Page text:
If your cat is drooling, you’ll want to head for the vet. That’s because she could have something lodged in her mouth or have ingested a toxin. But there’s another likely cause, and it’s one we don’t often think of when it comes to cats: a cavity. Here’s how I explained it to a reader.
Q: My cat has started drooling frequently, and I can’t figure out why. What could cause this?
A: A number of things can cause cats to drool, including a foreign object stuck in the mouth or ingestion of a toxic substance. But one of the most common is the development of cavities.
Cats may not have a sweet tooth, but they can develop cavities, known as resorptive lesions. They start inside the tooth and move outward toward the pulp — or even exposing it. I don’t know if you’ve ever had a tooth injury that exposed the pulp, but it’s extremely painful!
The result can be a cat who drools or finds it painful to eat. You may notice your cat picking up a piece of food and then dropping it. She’s not playing; it hurts because the tooth is so sensitive.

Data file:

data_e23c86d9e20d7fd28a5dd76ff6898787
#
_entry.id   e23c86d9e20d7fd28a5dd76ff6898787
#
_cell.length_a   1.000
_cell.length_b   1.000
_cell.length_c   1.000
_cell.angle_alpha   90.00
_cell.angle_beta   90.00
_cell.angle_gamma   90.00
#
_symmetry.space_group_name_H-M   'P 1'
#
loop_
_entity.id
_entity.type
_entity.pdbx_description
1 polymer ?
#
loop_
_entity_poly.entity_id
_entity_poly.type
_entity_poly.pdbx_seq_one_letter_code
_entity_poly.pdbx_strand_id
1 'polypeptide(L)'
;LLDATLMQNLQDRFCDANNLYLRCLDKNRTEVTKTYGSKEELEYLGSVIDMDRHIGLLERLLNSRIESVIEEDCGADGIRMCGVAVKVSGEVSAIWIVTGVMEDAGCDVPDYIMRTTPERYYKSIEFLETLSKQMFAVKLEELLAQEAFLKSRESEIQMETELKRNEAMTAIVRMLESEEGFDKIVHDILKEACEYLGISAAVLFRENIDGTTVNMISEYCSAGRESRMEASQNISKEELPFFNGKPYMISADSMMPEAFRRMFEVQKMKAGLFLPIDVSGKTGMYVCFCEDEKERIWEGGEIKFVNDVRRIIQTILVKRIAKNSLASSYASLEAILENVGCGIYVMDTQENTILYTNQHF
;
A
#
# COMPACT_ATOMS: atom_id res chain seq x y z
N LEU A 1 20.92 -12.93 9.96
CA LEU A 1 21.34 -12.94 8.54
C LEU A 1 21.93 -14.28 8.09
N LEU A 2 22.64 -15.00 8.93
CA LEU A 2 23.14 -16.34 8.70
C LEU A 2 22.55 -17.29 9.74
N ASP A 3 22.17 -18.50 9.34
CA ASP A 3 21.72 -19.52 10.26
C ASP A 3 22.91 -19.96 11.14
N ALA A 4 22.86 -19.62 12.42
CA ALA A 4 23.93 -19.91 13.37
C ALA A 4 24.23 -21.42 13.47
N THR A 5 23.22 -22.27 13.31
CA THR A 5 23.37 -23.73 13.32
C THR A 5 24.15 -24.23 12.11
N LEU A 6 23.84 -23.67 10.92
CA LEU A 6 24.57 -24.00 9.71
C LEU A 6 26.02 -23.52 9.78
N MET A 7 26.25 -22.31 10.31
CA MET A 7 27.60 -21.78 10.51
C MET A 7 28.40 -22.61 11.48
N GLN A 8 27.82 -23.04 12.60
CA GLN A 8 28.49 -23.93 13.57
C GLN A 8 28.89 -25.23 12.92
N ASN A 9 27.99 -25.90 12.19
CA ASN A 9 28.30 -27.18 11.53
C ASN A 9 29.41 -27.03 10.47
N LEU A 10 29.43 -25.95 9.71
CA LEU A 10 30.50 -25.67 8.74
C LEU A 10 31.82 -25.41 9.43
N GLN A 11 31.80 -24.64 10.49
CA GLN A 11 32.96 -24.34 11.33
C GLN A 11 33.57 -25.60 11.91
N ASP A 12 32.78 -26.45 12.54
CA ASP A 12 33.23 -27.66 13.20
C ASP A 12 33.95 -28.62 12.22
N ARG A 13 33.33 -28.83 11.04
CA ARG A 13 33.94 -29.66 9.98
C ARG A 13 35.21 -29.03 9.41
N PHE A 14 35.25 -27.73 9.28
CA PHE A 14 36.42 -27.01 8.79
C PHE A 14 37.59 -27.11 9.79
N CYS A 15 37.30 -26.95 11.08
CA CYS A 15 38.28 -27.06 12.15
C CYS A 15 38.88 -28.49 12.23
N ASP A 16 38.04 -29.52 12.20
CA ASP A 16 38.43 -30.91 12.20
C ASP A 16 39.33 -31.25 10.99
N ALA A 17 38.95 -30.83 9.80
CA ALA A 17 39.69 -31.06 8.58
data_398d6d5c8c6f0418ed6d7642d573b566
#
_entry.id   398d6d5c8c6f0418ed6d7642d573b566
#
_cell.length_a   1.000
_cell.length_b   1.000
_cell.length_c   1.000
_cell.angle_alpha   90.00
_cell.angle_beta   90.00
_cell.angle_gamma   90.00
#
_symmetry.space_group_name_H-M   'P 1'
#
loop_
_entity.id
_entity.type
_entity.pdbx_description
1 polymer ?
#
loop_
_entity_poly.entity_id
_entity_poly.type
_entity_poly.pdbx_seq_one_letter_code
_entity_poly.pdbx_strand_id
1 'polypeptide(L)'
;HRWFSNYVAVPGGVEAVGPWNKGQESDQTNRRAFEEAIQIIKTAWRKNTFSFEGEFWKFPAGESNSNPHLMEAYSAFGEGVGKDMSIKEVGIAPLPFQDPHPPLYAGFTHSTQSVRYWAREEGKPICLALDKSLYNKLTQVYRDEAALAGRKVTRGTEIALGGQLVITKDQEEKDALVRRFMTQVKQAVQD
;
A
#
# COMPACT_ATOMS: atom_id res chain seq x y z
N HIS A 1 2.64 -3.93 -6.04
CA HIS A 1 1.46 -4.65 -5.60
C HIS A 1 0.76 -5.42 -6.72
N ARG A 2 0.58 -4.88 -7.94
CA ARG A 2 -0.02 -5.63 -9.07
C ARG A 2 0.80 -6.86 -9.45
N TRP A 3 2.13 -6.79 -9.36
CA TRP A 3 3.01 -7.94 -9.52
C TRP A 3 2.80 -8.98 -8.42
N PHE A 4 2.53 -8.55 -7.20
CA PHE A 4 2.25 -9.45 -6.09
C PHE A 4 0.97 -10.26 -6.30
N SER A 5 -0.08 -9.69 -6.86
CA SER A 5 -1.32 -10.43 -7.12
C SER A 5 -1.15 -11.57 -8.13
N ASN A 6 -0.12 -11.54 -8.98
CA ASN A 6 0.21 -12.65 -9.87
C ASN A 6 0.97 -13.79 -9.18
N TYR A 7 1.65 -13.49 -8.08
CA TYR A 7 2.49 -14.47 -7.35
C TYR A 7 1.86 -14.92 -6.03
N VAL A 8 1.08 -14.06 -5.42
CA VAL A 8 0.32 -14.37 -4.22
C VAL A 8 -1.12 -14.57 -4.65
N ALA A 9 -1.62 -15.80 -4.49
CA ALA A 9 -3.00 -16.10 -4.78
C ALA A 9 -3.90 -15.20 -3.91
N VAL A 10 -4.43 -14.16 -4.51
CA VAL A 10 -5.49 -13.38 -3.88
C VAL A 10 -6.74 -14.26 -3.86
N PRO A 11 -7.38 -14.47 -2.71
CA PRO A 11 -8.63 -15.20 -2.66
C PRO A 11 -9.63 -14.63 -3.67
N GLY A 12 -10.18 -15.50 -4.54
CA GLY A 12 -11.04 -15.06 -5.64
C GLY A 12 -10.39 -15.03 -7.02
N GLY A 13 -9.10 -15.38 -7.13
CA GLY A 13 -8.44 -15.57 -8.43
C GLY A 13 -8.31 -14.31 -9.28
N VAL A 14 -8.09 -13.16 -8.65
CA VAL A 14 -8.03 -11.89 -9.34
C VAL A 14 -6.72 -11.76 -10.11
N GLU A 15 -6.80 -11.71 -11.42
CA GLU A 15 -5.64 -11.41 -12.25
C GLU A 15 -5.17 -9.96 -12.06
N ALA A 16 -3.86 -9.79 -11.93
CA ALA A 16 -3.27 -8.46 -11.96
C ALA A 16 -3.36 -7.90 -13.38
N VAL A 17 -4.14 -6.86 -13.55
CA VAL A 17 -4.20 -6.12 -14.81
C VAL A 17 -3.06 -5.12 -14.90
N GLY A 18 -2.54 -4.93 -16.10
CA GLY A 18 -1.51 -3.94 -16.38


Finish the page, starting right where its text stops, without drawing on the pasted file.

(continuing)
Research shows that nearly half of all cats older than 5 years have at least one tooth affected by a resorptive lesion. Your veterinarian may point out a small red area at the gumline that’s characteristic of the condition. In other instances, the lesions may be identified only through dental X-rays.
Cats don’t get fillings for their cavities. Instead, affected teeth are removed while the cat is under anesthesia. Feline teeth are small and fragile, so it takes care to remove the entire tooth, including the part below the gumline. Once teeth with RLs are gone, the pain goes away, too. And your cat will be able to eat comfortably, even with a few missing teeth.
This is why I always recommend that cats (and dogs) be checked twice a year, from teeth to tail, to make sure they aren’t suffering any painful conditions. Your pet will thank you!
Read more in Pet Connection, the weekly nationally syndicated pet feature I co-write with Kim Campbell Thornton and my daughter, trainer Mikkel Becker.